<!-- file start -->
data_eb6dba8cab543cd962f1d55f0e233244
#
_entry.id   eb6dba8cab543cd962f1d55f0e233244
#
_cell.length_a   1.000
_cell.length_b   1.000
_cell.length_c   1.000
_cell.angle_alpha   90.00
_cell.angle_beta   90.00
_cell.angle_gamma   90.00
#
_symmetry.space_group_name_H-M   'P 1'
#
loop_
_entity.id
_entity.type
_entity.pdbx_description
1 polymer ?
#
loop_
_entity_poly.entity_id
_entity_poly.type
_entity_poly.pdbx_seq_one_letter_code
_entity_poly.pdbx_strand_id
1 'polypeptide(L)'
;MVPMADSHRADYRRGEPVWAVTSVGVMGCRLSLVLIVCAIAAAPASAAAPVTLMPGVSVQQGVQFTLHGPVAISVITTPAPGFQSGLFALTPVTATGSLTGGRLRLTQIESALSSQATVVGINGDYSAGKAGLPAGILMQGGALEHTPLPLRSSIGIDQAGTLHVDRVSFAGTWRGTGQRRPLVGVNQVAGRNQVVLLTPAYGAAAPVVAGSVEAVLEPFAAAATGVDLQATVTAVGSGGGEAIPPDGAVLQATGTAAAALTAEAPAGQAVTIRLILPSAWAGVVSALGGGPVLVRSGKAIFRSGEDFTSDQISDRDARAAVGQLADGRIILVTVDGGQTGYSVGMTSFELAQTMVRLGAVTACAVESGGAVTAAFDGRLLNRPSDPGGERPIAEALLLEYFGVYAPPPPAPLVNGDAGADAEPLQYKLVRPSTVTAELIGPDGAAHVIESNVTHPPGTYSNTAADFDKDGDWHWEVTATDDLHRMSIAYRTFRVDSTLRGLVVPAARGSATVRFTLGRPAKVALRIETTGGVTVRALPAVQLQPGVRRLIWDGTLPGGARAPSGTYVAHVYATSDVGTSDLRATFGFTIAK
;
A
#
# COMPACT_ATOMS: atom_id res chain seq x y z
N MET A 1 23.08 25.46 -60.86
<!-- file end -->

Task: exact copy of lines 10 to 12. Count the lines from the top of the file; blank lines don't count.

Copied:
_cell.angle_gamma   90.00
#
_symmetry.space_group_name_H-M   'P 1'